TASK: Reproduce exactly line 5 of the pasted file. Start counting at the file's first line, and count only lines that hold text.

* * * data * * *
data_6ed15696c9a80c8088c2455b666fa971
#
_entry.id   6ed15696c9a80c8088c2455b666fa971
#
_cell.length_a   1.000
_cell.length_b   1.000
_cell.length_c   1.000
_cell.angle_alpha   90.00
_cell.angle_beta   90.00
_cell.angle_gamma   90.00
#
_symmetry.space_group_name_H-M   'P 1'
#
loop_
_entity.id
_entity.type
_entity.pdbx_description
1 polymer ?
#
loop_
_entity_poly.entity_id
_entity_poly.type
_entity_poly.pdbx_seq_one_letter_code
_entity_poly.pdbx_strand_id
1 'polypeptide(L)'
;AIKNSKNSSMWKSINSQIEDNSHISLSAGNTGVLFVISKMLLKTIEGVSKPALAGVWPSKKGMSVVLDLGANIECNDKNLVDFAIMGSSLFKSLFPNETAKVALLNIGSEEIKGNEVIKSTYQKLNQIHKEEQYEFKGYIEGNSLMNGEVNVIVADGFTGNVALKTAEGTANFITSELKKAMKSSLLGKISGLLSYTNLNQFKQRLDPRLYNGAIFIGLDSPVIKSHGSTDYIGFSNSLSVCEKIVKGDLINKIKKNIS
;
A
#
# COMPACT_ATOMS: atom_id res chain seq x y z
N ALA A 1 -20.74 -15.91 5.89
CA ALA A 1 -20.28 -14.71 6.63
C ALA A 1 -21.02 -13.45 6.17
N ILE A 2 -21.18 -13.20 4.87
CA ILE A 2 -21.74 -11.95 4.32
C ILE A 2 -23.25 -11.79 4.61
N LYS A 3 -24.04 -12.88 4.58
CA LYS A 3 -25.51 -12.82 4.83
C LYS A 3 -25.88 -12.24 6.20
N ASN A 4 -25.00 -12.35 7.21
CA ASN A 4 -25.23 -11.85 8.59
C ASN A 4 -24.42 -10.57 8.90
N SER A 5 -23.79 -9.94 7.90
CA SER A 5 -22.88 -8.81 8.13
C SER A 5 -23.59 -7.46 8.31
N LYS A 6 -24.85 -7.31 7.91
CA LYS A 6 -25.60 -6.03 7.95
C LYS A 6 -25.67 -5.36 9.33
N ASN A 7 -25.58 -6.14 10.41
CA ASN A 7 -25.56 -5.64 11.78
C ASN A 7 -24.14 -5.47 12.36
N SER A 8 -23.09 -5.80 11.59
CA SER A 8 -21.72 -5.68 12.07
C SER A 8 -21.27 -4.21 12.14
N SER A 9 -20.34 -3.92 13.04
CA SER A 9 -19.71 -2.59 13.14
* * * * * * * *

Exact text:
_cell.length_a   1.000